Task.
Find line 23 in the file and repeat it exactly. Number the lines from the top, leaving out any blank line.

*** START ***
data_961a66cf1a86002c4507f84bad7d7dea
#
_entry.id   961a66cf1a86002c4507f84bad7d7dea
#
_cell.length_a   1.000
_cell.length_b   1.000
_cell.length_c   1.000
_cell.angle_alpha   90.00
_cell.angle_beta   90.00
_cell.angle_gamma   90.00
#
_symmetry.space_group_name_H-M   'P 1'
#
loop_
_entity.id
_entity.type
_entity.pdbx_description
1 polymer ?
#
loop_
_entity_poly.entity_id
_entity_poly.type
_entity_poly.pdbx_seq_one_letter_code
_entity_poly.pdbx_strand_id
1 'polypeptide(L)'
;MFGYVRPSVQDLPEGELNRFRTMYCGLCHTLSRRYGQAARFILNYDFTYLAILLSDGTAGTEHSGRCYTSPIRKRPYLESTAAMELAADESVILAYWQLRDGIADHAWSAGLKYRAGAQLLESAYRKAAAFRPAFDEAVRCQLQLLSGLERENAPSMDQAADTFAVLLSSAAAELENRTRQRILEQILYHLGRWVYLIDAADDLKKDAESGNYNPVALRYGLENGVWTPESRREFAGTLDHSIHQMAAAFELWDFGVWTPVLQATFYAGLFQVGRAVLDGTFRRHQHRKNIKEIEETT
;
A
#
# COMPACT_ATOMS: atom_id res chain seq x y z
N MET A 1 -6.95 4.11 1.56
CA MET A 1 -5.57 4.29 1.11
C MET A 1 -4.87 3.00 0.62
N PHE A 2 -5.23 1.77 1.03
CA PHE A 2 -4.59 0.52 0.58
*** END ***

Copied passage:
_entity_poly.pdbx_seq_one_letter_code